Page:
“I want to break free”: How online breakout rooms have become a modern educational curse

You get in the car, start the engine, press down on the clutch and engage reverse gear. The routine is well established, deeply engrained in your brain and requires only a bare minimum of thought. In the classroom, these routines are set very early on in our career; check for learning, identify miscreants who are wandering off task, keep an eye on the time... again, they help us in our day to days lives as lecturers.

Since the start of the current pandemic, a new routine has become apparent in UK business schools. The rush to remote learning has caused a tidal wave of advice and ‘good practice’ for lecturers. Whilst in many ways this has shown the sector at its best - helping each other, supporting and attempting to put the student experience at the forefront of everything it does - the reality for many students is somewhat different. A typical routine goes something like this: the online class starts, the lecturer imparts knowledge to the group and then, students are dispersed to breakout rooms to interact with their peers, and it is at this moment that there is increasing evidence that things are going wrong.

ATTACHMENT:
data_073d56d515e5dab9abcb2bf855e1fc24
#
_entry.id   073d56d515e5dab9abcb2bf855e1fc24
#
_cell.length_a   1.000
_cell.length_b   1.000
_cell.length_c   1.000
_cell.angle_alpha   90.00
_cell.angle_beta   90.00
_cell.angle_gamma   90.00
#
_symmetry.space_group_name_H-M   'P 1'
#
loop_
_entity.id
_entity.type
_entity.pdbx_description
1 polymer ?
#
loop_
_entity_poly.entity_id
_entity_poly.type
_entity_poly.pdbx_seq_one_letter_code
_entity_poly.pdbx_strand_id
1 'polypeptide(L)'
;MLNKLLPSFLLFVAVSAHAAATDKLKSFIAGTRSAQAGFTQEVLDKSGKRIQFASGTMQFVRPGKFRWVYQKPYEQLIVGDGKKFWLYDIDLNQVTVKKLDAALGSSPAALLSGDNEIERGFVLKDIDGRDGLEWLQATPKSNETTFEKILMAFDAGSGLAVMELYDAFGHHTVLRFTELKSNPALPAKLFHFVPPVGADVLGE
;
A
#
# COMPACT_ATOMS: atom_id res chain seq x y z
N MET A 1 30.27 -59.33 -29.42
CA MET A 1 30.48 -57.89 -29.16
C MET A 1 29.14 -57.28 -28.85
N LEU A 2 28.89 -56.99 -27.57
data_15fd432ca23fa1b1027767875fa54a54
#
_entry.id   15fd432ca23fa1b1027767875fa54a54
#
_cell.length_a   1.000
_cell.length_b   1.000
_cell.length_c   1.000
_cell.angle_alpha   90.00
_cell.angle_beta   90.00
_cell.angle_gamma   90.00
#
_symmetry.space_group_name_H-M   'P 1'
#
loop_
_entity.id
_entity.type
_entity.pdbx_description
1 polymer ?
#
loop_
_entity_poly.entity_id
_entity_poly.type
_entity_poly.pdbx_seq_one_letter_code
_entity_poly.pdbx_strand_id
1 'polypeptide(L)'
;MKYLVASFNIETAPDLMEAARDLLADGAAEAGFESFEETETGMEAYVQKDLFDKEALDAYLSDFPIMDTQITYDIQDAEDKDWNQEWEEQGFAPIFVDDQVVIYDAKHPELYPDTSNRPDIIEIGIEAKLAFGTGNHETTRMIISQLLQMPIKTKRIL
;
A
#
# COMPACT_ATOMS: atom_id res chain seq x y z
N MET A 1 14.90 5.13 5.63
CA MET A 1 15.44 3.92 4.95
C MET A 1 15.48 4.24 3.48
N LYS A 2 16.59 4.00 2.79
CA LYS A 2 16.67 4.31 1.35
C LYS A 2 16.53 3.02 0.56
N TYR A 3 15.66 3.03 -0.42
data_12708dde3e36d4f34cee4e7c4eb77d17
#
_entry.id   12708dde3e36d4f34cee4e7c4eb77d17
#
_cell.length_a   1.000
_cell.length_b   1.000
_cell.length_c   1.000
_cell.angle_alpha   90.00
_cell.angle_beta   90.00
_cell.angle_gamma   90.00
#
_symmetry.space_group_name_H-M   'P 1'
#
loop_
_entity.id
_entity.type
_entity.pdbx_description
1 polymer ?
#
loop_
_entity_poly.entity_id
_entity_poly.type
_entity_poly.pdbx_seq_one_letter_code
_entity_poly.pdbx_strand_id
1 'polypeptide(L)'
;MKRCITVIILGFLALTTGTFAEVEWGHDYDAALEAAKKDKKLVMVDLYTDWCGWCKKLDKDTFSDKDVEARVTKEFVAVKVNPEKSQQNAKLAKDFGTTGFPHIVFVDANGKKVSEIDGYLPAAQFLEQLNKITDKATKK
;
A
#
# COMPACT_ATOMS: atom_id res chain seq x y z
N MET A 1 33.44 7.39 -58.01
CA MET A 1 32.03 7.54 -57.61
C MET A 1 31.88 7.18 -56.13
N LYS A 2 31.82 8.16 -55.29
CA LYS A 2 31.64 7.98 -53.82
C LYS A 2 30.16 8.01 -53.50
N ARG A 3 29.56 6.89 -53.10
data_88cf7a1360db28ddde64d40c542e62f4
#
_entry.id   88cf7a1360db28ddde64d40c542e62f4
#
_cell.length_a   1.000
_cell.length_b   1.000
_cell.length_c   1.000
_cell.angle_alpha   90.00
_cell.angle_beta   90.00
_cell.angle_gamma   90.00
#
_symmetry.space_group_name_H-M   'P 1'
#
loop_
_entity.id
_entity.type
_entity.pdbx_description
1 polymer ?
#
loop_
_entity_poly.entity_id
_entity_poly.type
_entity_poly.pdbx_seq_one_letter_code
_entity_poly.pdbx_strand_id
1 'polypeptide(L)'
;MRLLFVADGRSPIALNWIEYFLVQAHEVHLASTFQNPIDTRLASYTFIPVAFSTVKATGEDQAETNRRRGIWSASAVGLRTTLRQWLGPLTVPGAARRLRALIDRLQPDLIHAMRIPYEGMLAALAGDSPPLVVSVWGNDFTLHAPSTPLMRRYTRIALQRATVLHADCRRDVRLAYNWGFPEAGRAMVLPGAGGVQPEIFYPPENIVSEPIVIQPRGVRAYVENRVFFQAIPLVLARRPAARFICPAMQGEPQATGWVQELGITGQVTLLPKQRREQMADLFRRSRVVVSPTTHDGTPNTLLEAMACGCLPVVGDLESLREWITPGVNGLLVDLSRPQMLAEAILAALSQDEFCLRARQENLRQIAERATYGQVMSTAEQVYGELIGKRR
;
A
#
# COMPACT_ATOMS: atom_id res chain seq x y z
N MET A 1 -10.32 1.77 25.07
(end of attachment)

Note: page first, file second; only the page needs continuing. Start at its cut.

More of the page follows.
A recent blog by a student experiencing this new routine raised the point that many students, at best, dislike the idea of being herded into forced interaction in these rooms, and at worst, dread it (Whear, 2020). Their experience has been mirrored by ours when we have researched the views of students on both undergraduate and postgraduate courses. What has not always been reported though, has been a growing resistance amongst business lecturers to the all-pervading view that any session remains incomplete without the presence of a breakout room.